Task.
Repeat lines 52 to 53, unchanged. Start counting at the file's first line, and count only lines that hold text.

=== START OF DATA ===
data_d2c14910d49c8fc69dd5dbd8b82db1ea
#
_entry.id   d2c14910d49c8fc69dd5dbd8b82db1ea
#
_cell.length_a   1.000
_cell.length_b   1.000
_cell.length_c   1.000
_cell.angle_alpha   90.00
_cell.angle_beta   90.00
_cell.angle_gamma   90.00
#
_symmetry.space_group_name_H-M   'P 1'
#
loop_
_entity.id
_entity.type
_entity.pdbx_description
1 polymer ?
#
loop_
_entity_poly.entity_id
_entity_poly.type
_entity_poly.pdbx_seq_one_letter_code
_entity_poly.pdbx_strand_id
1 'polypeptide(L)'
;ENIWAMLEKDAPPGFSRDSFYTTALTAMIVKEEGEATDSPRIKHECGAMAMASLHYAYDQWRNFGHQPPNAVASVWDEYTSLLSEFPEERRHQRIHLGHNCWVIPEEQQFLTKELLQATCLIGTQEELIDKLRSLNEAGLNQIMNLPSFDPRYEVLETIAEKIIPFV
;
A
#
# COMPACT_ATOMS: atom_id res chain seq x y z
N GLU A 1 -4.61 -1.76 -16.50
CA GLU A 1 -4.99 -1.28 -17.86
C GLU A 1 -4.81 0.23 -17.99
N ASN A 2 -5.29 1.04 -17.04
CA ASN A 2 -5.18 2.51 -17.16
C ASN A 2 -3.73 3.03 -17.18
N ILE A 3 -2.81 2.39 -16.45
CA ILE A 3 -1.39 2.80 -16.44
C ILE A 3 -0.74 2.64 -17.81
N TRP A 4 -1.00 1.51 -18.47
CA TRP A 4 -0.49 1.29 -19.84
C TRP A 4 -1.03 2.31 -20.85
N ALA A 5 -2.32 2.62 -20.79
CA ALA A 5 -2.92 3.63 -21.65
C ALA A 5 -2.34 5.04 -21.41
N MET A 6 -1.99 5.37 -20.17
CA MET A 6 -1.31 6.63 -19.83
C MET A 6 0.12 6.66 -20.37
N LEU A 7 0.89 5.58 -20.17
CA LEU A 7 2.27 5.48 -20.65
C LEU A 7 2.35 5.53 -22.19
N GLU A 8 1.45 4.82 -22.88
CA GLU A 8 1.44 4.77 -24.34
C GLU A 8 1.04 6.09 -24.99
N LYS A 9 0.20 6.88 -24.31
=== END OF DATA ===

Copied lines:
N GLU A 8 1.45 4.82 -22.88
CA GLU A 8 1.44 4.77 -24.34